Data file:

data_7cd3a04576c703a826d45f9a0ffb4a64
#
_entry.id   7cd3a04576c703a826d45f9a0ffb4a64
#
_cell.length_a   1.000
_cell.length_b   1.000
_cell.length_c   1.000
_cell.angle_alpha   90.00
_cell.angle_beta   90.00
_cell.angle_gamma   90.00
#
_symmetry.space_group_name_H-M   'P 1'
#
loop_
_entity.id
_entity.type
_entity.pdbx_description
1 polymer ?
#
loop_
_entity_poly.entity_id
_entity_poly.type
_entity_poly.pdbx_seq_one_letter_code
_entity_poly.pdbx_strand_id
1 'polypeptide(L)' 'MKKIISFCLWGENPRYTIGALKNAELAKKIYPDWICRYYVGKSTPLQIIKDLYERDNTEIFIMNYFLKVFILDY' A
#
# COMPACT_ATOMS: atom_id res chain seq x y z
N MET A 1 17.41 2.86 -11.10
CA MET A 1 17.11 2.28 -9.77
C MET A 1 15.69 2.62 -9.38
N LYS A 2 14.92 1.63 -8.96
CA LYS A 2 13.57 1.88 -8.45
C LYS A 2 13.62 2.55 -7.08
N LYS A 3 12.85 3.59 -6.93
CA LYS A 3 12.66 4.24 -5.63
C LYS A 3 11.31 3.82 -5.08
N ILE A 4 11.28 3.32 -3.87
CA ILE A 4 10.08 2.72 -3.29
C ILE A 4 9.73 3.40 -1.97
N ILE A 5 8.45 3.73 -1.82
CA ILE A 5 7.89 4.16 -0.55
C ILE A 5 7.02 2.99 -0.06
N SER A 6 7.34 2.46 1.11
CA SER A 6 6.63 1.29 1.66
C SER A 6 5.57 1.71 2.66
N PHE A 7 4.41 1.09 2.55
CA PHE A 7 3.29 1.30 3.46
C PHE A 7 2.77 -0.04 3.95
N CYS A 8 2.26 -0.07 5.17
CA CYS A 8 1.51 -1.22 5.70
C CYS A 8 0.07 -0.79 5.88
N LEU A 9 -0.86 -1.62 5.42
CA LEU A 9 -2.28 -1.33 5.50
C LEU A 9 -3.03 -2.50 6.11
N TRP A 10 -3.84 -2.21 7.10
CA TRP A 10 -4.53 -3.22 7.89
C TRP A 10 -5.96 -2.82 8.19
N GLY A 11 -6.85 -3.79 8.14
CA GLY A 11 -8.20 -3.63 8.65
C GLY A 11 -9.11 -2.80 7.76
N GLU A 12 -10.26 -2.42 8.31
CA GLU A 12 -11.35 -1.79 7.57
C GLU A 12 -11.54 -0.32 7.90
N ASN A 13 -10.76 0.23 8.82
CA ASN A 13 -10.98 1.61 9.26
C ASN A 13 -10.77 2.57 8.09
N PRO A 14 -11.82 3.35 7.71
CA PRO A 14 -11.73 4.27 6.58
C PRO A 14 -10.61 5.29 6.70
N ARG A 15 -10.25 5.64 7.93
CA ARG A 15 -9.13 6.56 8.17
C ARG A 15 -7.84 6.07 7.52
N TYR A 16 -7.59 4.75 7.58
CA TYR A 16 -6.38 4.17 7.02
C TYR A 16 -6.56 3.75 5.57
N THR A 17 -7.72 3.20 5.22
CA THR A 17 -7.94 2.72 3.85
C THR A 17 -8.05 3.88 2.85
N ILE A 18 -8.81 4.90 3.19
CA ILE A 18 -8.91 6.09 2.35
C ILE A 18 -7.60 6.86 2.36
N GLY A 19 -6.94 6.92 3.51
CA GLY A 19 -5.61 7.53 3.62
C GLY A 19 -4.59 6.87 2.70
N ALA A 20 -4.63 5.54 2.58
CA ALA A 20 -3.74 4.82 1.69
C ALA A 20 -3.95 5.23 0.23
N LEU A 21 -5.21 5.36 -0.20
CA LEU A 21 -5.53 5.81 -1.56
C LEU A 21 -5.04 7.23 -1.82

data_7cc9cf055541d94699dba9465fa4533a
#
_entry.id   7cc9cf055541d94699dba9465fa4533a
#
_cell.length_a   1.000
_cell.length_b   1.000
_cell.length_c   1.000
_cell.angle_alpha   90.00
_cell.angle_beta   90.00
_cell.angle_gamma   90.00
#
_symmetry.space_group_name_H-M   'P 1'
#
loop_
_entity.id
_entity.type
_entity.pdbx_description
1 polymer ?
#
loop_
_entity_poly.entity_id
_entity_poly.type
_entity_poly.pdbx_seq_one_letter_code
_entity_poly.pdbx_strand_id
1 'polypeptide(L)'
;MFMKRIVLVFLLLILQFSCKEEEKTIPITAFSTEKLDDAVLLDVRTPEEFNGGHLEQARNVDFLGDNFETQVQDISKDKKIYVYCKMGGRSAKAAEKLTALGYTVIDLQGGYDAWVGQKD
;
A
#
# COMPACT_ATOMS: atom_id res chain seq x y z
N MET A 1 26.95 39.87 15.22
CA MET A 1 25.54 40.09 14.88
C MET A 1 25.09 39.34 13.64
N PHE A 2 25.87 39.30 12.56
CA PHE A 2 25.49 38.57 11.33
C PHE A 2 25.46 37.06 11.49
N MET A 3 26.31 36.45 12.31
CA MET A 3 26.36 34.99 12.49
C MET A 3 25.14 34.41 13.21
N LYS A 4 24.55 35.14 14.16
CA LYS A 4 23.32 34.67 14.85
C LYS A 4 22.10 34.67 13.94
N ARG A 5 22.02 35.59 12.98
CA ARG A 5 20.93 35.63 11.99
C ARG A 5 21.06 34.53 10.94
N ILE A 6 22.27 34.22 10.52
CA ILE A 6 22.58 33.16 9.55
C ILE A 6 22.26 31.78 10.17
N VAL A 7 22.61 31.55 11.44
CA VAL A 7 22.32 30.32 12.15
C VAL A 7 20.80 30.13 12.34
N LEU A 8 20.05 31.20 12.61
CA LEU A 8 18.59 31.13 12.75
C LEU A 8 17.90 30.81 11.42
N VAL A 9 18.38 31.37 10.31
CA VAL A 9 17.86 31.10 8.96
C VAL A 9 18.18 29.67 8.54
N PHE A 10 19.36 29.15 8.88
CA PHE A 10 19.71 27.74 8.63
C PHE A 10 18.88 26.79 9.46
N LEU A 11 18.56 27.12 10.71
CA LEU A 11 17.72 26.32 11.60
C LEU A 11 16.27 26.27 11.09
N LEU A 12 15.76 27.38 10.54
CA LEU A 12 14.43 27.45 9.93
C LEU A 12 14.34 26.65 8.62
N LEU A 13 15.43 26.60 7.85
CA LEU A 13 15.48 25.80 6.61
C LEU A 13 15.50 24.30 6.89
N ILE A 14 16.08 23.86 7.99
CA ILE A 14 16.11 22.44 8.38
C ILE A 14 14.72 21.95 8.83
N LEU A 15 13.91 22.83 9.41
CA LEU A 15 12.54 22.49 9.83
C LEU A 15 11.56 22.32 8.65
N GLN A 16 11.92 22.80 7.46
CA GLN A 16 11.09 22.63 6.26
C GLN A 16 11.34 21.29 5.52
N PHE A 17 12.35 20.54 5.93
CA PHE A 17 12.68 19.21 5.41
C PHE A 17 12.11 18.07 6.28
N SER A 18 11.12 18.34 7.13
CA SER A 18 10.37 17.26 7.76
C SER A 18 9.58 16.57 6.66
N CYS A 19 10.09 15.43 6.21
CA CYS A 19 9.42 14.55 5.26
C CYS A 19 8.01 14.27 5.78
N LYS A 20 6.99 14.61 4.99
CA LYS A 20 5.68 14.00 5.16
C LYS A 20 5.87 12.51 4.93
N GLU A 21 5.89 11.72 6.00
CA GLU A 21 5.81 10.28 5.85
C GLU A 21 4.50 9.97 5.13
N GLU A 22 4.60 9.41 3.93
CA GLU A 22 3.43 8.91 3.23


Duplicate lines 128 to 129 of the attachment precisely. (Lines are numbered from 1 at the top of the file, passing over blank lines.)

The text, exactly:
CA MET A 3 26.36 34.99 12.49
C MET A 3 25.14 34.41 13.21